PEORIA — Reports of physical abuse of mentally ill inmates at Pontiac Correctional Center should be investigated by the state, according to a doctor's report on the state's compliance with a federal court settlement on prison mental health care.
Although he did not find evidence of corporal punishment in records he examined from 18 prisons, Dr. Pablo Stewart found disturbing examples of inmates held in restraints, including one mentally ill man restrained since May 2017 at Stateville prison, states his report.
Stewart, the court-appointed monitor for a 2016 agreement reached in U.S. District Court for the Central District of Illinois, also noted, "... the equally serious, ongoing reports of physical abuse carried out by the custody staff on mentally ill offenders at Pontiac."
Stewart said numerous inmates gave "very credible reports of abuse being carried out by the custody staff especially in the mental health unit and on the North House."
He called on IDOC to conduct a "full scale investigation of this abuse and report the results to the monitoring team."
In a statement Monday, IDOC said abuse claims are taken seriously and referred for prosecution when appropriate. Improvements in staff training and new treatment units are among the improvements outlined in the report, said IDOC.
"We continue to make adjustments in our day-to-day operations that balance safety, security and the needs of our mentally ill population," said the statement.
The 177-page report follows a recent federal court injunction giving the state 90 days to correct widespread deficiencies in mental health treatment of prisoners.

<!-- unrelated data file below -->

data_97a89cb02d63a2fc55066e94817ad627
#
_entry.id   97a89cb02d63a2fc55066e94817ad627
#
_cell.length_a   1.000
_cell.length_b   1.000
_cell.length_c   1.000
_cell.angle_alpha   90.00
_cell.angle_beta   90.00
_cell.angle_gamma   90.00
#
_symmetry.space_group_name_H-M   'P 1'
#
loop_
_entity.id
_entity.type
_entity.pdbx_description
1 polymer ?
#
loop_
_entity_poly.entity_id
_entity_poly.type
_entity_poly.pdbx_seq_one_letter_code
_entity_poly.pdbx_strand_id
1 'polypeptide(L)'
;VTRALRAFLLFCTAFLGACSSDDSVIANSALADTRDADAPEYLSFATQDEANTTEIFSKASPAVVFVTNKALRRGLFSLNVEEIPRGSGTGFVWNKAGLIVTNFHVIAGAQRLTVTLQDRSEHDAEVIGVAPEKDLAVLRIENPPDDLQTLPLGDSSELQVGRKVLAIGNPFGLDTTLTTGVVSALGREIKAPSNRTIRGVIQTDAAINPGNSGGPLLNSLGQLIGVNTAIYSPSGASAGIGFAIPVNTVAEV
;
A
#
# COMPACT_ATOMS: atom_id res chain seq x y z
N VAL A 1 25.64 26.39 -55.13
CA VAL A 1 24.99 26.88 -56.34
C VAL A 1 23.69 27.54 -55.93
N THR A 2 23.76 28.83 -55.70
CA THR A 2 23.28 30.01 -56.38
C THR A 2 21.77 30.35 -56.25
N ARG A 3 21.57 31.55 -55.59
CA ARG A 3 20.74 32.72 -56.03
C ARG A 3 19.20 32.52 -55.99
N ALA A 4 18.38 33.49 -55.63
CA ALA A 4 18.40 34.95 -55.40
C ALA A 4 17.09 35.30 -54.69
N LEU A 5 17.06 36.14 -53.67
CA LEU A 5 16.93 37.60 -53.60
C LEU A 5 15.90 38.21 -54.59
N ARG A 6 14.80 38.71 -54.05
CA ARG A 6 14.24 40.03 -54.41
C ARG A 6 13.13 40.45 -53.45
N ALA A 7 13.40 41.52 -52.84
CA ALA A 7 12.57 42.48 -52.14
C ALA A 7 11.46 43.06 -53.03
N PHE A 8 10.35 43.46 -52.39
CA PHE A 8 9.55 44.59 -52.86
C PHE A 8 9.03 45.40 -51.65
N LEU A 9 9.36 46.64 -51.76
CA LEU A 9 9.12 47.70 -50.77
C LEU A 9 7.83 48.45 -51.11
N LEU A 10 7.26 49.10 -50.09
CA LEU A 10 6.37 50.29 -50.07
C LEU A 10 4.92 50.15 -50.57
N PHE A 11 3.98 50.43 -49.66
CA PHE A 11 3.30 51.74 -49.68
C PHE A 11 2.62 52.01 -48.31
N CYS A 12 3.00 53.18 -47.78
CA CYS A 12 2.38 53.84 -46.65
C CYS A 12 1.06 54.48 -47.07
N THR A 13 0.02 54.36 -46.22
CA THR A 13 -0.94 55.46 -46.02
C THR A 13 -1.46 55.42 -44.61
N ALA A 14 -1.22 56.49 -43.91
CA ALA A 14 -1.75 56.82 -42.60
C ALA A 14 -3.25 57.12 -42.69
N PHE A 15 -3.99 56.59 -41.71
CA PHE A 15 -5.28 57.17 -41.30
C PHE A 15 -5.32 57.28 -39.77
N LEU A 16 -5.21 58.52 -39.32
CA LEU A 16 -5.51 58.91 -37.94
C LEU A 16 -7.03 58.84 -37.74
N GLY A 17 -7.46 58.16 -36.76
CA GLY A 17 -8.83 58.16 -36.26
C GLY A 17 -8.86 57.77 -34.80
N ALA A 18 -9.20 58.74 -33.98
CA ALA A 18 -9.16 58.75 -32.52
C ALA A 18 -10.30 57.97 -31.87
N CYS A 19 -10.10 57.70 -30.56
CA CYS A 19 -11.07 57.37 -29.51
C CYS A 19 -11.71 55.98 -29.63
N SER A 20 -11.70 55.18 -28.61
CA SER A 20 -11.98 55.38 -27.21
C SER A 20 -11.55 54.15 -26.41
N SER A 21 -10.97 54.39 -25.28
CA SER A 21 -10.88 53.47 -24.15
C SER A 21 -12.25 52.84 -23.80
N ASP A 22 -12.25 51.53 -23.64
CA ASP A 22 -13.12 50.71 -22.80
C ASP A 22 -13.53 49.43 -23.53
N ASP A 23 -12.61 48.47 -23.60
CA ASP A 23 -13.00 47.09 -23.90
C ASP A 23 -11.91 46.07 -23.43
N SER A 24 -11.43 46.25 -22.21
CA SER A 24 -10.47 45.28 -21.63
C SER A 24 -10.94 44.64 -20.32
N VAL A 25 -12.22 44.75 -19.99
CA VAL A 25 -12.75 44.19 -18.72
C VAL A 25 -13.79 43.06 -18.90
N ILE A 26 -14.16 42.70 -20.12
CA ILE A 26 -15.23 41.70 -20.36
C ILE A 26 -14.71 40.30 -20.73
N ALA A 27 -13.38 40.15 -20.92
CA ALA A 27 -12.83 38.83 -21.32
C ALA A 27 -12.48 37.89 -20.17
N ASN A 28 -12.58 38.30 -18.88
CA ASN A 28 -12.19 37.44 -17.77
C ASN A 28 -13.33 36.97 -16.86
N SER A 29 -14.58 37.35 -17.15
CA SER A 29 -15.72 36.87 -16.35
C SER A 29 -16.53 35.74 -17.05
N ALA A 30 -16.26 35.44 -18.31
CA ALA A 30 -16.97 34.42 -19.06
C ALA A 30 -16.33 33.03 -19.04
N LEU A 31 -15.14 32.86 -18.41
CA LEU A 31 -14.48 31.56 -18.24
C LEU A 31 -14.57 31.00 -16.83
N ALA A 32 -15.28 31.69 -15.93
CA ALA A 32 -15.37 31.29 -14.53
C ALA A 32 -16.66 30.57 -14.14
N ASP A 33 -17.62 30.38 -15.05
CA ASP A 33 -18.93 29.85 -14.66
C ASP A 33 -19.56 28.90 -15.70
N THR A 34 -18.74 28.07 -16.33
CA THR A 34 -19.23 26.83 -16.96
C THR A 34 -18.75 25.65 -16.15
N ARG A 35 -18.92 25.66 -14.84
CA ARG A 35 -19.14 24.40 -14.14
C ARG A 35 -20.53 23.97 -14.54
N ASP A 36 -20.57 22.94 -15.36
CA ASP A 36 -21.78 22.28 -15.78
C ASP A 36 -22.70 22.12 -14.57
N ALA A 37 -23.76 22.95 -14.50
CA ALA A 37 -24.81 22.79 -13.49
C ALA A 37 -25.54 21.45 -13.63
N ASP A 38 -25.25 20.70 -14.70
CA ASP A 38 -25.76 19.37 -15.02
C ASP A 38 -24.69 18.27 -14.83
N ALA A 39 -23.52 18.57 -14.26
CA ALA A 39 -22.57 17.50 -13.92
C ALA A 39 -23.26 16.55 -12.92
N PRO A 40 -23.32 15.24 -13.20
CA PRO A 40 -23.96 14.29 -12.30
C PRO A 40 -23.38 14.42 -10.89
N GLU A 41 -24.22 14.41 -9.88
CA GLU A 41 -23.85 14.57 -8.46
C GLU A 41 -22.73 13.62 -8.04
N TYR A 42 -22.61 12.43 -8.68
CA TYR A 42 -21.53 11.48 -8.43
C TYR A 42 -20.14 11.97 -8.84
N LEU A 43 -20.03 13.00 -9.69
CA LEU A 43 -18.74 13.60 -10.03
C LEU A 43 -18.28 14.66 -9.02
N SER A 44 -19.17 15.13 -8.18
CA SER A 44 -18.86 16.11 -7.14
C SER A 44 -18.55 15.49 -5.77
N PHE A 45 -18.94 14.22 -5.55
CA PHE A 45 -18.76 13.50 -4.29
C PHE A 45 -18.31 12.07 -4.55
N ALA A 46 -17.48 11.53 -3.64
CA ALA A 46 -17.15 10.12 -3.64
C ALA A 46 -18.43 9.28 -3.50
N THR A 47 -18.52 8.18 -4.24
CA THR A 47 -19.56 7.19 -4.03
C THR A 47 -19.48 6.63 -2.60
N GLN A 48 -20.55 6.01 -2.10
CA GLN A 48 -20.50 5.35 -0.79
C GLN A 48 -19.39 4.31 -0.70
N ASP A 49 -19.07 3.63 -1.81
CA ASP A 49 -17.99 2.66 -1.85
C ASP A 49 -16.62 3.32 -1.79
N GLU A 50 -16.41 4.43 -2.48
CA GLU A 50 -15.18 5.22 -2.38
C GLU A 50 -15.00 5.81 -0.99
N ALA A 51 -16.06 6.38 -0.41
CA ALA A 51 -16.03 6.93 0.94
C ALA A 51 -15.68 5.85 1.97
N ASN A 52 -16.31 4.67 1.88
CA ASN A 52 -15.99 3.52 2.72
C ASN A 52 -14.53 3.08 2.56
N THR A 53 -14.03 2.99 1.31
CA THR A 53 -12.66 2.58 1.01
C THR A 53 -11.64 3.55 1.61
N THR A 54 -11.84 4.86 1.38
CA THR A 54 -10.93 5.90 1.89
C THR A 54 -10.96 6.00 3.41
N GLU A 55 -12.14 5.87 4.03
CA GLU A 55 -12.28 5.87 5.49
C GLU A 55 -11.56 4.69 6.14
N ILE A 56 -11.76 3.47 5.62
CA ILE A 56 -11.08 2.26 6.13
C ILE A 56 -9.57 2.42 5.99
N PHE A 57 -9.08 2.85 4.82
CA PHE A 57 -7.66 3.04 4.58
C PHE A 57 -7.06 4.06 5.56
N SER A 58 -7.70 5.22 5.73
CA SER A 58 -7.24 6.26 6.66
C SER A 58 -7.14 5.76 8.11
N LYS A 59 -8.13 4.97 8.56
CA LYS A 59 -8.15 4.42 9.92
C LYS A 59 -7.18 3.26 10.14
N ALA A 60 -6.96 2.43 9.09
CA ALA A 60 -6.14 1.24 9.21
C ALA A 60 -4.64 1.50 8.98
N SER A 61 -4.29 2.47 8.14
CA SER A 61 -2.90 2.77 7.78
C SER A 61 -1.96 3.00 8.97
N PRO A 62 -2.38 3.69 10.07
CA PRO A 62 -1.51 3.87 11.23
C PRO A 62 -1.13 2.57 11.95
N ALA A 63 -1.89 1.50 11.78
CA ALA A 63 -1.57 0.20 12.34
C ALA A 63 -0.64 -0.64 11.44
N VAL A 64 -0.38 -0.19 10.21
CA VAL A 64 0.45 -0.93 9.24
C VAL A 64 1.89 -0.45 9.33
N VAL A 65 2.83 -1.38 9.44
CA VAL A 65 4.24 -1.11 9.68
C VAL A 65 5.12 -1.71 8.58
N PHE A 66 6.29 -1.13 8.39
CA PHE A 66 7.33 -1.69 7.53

Chicago lawyer Alan Mills, part of the inmates' legal team, said the Pontiac allegations mirror claims he's heard during prison visits.
Daily incidents of staff using pepper spray on mentally ill inmates and less frequent but more serious claims of beatings have been reported, he said.
"My concern is that there are cameras there. I don't know know why someone isn't looking at this," said Mills.
During two years of prison visits, including seven to Pontiac, Stewart encountered hundreds of dedicated mental health staff, custody staff and administrators, said the report. But, he added, "It is a shame that the Department allows the hard work and dedication of these staff to be sullied by a majority of individuals who have no business working in corrections."
On the issue of staff conduct, Stewart also expressed concern for what he considers possible retaliation against mental health workers by Logan Correctional Center staff who may be upset "about the ever increasing mental health focus of the facility," he wrote.
Several cars parked at the facility near Lincoln were "keyed" between December 2016 and 2017, sparking an investigation in the summer of 2017.
Stewart said he also will investigate a more recent incident involving alleged intimidation of a mental health staff member at Pontiac.
The stress of working with a growing number of mentally ill inmates has taken a toll on Pontiac staff, claims Stewart. "The staff are in great need of therapy and support," said the report, while concluding "the degree of stress that plague the staff is no excuse for physical abuse."
The ongoing staffing issues blamed for much of the state's noncompliance with 18 of 25 sections of the federal court agreement — leaving only three areas of compliance — should be reviewed based on a mental health caseload that now surpasses 12,000, said the report.